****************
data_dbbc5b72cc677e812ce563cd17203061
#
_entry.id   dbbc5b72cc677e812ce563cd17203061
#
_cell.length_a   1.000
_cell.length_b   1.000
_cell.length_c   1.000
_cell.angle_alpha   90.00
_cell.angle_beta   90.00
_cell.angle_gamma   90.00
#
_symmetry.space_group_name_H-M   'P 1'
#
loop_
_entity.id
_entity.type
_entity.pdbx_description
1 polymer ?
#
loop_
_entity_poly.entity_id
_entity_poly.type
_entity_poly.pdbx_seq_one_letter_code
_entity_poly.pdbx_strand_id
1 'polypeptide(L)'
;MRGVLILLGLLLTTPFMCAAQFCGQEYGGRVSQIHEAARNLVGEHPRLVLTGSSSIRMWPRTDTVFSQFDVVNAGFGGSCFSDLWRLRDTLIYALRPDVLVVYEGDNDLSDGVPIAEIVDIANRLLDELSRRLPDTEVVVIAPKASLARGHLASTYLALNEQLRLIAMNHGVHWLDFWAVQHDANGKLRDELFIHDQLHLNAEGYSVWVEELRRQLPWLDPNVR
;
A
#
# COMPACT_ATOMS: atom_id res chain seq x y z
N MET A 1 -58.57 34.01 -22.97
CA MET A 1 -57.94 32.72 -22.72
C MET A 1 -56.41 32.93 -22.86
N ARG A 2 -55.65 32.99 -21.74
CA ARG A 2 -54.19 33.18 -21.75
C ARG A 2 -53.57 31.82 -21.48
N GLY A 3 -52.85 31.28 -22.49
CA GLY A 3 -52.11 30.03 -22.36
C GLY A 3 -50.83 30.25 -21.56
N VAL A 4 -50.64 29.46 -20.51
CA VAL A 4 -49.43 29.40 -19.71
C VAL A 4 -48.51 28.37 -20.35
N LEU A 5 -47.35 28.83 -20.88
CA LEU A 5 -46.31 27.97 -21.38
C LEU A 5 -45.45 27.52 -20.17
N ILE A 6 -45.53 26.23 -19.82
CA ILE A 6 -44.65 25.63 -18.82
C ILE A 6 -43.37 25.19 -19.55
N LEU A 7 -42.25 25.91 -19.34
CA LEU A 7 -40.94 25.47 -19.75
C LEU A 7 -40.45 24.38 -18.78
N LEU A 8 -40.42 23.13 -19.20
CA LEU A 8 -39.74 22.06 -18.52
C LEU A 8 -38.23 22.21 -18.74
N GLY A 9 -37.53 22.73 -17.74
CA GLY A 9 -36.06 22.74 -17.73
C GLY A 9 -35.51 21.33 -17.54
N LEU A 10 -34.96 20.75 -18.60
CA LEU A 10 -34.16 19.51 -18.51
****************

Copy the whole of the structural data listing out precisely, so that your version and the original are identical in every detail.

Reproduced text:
data_dbbc5b72cc677e812ce563cd17203061
#
_entry.id   dbbc5b72cc677e812ce563cd17203061
#
_cell.length_a   1.000
_cell.length_b   1.000
_cell.length_c   1.000
_cell.angle_alpha   90.00
_cell.angle_beta   90.00
_cell.angle_gamma   90.00
#
_symmetry.space_group_name_H-M   'P 1'
#
loop_
_entity.id
_entity.type
_entity.pdbx_description
1 polymer ?
#
loop_
_entity_poly.entity_id
_entity_poly.type
_entity_poly.pdbx_seq_one_letter_code
_entity_poly.pdbx_strand_id
1 'polypeptide(L)'
;MRGVLILLGLLLTTPFMCAAQFCGQEYGGRVSQIHEAARNLVGEHPRLVLTGSSSIRMWPRTDTVFSQFDVVNAGFGGSCFSDLWRLRDTLIYALRPDVLVVYEGDNDLSDGVPIAEIVDIANRLLDELSRRLPDTEVVVIAPKASLARGHLASTYLALNEQLRLIAMNHGVHWLDFWAVQHDANGKLRDELFIHDQLHLNAEGYSVWVEELRRQLPWLDPNVR
;
A
#
# COMPACT_ATOMS: atom_id res chain seq x y z
N MET A 1 -58.57 34.01 -22.97
CA MET A 1 -57.94 32.72 -22.72
C MET A 1 -56.41 32.93 -22.86
N ARG A 2 -55.65 32.99 -21.74
CA ARG A 2 -54.19 33.18 -21.75
C ARG A 2 -53.57 31.82 -21.48
N GLY A 3 -52.85 31.28 -22.49
CA GLY A 3 -52.11 30.03 -22.36
C GLY A 3 -50.83 30.25 -21.56
N VAL A 4 -50.64 29.46 -20.51
CA VAL A 4 -49.43 29.40 -19.71
C VAL A 4 -48.51 28.37 -20.35
N LEU A 5 -47.35 28.83 -20.88
CA LEU A 5 -46.31 27.97 -21.38
C LEU A 5 -45.45 27.52 -20.17
N ILE A 6 -45.53 26.23 -19.82
CA ILE A 6 -44.65 25.63 -18.82
C ILE A 6 -43.37 25.19 -19.55
N LEU A 7 -42.25 25.91 -19.34
CA LEU A 7 -40.94 25.47 -19.75
C LEU A 7 -40.45 24.38 -18.78
N LEU A 8 -40.42 23.13 -19.20
CA LEU A 8 -39.74 22.06 -18.52
C LEU A 8 -38.23 22.21 -18.74
N GLY A 9 -37.53 22.73 -17.74
CA GLY A 9 -36.06 22.74 -17.73
C GLY A 9 -35.51 21.33 -17.54
N LEU A 10 -34.96 20.75 -18.60
CA LEU A 10 -34.16 19.51 -18.51